Exercise is one thing that helped the situation as it turns my mind off for a bit. I’ve been working our 3-4 times a week, but honestly I think the problem is with my attitude, so working out will not help the stress completely.

Recently I think I hit a wall in terms of stress and I had a few panic attacks, which was really scary. It was a wake up call and I decided that nothing is worth experiencing these conditions. After experiencing these I became more stressed and worried about my health which makes day-to-day work pretty tough. I’m also switching jobs soon, which I think added an extra bit of stress to the whole thing, maybe that was the trigger.

Since I think Taro is a collective of people with great ambitions, I’d be really curious to hear if you faced a similar situations and how you managed it.

So I have two main questions to you:

  • Short term: If you ever got to this point, what are some strategies to recover? I will be taking 2.5 weeks of vacation between the jobs and I will try to completely switch-off, but I’m curious if you have any other ideas.
  • Long term: How do you balance your thoughts and ambitions about “reaching the stars” (whether it’s becoming a staff engineer, building a company, etc.) with maintaining a healthy life?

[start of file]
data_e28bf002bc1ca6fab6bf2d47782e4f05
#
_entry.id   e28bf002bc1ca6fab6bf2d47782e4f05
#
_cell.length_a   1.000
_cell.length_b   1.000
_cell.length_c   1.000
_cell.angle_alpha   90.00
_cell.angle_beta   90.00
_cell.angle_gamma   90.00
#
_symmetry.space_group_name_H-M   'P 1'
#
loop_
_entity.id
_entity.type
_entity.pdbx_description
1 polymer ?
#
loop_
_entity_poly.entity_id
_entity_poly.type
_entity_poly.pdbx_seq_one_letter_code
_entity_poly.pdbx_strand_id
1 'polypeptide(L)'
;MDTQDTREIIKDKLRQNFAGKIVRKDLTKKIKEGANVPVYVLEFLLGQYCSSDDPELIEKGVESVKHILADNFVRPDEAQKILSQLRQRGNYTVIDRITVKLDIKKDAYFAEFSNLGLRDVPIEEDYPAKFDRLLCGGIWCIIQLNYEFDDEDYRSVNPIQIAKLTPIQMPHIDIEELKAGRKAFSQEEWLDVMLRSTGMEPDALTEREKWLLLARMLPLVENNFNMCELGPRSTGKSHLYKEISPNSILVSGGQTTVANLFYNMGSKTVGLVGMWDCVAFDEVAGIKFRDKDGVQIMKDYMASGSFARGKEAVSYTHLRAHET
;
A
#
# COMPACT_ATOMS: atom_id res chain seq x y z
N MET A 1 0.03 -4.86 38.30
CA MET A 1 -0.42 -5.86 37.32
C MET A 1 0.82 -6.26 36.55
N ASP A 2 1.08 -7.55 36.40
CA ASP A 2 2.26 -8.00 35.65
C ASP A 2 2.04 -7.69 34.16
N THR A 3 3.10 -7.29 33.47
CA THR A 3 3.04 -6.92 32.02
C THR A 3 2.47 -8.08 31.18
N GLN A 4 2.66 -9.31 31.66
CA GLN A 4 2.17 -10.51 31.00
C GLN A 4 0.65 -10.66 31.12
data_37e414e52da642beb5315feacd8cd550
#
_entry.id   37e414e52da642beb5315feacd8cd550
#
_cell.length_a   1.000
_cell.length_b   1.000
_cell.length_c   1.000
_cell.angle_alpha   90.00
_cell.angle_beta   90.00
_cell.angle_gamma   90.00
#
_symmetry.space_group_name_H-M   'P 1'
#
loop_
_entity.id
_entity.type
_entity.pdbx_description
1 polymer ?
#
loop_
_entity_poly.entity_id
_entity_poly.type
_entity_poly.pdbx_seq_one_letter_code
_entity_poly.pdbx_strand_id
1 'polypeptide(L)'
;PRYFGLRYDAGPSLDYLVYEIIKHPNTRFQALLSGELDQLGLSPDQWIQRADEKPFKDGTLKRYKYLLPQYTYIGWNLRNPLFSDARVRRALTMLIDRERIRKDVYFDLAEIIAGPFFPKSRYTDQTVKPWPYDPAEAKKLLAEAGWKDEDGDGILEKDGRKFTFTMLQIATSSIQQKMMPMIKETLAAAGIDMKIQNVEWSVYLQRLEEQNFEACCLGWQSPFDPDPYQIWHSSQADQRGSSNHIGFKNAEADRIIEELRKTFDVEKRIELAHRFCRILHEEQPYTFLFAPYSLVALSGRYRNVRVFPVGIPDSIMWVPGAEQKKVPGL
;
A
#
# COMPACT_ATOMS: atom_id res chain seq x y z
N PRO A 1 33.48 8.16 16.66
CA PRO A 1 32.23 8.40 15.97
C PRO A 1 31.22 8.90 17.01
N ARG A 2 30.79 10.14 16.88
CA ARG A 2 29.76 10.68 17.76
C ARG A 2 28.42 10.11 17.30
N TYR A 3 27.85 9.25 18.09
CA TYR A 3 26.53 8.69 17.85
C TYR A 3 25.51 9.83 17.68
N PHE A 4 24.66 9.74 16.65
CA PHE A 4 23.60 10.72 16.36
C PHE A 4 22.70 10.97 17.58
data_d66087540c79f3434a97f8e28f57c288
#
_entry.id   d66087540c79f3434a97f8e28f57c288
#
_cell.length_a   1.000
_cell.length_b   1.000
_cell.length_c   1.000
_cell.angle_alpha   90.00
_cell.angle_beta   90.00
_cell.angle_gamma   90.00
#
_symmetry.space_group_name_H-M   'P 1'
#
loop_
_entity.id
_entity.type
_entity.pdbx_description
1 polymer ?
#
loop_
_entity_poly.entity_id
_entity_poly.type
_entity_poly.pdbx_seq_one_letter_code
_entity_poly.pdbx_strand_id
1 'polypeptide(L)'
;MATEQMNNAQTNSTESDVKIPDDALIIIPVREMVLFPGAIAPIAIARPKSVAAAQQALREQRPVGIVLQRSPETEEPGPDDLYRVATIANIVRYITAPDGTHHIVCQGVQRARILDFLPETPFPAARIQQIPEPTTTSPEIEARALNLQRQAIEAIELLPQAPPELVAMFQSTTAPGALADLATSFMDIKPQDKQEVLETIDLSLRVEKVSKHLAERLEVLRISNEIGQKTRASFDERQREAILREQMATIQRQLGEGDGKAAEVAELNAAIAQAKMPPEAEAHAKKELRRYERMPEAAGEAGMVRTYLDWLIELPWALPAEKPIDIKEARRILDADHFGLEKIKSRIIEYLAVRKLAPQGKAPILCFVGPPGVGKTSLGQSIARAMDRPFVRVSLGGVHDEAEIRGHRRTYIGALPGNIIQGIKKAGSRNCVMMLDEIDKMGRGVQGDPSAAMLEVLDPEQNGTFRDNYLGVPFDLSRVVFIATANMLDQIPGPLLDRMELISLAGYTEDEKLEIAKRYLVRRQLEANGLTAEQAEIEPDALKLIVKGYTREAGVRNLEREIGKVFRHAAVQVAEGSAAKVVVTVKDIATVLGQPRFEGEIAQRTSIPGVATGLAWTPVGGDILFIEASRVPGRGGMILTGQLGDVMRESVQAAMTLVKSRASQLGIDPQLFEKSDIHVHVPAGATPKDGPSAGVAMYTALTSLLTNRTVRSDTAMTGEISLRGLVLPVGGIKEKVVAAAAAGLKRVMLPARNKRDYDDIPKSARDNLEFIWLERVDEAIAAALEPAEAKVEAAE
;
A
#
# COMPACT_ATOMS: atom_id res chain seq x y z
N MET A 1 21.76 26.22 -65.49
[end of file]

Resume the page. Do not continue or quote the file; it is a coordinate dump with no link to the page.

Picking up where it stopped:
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Feeling lost in the software engineering domain

Senior Software Engineer at Taro Community profile pic
Senior Software Engineer at Taro Community

I've been a software engineer in India for 8 years, working with reputed companies. My previous company (A) was an Indian startup that grew significantly during my 5-year tenure there. I learned quickly as a junior and mid-level engineer, often handling urgent issues. Despite frequent deployment failures, it never hindered our release pace. However, after 5 years, I felt burned out due to poor work-life balance, especially after getting married, and the pay wasn't competitive.

I moved to my current company (B) about 2.5 years ago, drawn by a 100% salary hike, better work-life balance, and excellent perks. But I soon noticed a strong cultural shift. The engineering quality at B is not on par with A, and their systems are less mature despite being in the same domain. I saw this as a chance to improve B's systems using my experience, but progress was slow. The company seemed more focused on appearing as tech leaders rather than actual tech innovation.

Initially, I had a supportive manager, but my feedback on engineering practices and processes led to tension. Over time, my manager avoided interactions with me. Now, the team dynamics are strained. Juniors respect me, but peers and seniors, even recent joiners, view me negatively, questioning my teamwork. Bureaucratic politics from new tech leads and senior managers, who came from the same previous team, add to the problem. My manager, caught in this new dynamic, no longer supports me and avoids our 1:1s due to their negative nature, although she now wants to rebuild our relationship as she claims that she has reflected over it after she got a break from everything after few weeks' of leaves.